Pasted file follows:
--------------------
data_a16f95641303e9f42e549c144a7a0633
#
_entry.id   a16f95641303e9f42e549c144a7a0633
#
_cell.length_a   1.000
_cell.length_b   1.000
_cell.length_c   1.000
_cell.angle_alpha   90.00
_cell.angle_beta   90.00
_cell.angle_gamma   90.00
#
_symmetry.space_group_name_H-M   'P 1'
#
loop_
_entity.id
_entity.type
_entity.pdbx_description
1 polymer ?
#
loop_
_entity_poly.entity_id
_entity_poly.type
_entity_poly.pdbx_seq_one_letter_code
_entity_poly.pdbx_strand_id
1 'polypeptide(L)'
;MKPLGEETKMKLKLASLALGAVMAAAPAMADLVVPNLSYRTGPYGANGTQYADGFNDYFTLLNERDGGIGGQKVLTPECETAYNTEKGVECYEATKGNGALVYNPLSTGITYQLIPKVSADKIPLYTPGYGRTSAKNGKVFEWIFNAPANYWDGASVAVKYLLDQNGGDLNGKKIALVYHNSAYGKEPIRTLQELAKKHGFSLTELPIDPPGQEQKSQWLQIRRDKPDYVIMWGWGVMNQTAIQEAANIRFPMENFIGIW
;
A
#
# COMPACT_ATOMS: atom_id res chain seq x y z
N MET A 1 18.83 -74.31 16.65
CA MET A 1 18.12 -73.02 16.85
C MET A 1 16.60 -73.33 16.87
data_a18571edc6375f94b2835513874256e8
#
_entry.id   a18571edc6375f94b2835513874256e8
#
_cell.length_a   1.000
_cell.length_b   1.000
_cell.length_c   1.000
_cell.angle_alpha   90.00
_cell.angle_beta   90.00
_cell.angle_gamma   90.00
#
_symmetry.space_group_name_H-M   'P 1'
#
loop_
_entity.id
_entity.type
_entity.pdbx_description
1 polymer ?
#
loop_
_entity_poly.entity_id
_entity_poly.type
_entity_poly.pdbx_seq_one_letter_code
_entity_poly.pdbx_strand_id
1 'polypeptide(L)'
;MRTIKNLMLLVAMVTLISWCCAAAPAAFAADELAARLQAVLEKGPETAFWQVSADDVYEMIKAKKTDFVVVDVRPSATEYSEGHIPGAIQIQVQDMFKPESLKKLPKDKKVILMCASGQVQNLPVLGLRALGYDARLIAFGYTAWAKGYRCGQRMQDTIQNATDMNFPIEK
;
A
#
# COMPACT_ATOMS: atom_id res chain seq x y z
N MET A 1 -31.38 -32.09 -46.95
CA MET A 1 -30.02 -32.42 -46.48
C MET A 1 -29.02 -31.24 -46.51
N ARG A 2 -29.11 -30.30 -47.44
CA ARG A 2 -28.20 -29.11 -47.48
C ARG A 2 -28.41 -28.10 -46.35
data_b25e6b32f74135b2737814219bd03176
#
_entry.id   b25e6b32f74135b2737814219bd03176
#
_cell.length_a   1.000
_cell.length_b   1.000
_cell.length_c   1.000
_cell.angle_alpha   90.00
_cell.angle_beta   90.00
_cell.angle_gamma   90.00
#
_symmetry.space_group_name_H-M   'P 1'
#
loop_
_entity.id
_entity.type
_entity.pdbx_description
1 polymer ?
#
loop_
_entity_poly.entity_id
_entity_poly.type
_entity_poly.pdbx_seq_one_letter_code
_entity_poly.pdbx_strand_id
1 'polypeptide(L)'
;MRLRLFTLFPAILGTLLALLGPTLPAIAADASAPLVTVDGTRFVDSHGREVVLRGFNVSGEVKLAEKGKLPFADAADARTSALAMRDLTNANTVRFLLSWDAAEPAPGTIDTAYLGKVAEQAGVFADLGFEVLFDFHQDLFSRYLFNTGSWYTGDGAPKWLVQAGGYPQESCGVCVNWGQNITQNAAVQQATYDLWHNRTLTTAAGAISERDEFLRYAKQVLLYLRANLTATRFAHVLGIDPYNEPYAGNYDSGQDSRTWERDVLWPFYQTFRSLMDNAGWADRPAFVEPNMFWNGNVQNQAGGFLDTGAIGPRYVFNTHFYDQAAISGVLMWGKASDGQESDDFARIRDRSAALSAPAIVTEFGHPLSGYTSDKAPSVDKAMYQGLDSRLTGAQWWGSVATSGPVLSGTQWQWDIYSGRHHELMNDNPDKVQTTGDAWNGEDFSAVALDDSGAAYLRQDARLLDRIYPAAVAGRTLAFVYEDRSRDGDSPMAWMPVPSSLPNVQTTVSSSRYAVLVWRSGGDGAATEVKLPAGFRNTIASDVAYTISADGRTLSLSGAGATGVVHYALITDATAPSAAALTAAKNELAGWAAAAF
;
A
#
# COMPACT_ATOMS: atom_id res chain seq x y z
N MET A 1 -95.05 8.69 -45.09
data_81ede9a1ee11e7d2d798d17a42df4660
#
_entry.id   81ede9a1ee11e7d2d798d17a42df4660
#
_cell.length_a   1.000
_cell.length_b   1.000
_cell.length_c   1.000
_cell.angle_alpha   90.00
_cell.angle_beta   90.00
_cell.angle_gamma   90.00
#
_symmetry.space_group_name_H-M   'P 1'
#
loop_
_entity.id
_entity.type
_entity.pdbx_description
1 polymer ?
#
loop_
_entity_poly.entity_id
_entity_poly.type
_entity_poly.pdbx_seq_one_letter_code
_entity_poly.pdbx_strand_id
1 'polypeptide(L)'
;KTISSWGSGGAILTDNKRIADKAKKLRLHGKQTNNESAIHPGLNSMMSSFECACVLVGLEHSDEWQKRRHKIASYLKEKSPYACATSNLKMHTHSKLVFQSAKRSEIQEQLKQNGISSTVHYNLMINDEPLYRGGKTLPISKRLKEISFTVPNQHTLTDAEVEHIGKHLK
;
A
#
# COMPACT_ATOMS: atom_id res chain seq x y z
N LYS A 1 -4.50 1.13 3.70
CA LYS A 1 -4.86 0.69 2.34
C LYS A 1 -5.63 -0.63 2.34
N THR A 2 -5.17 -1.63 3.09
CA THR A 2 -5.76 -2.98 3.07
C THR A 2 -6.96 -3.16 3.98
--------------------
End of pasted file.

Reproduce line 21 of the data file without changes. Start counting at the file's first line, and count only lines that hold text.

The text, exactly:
_entity_poly.entity_id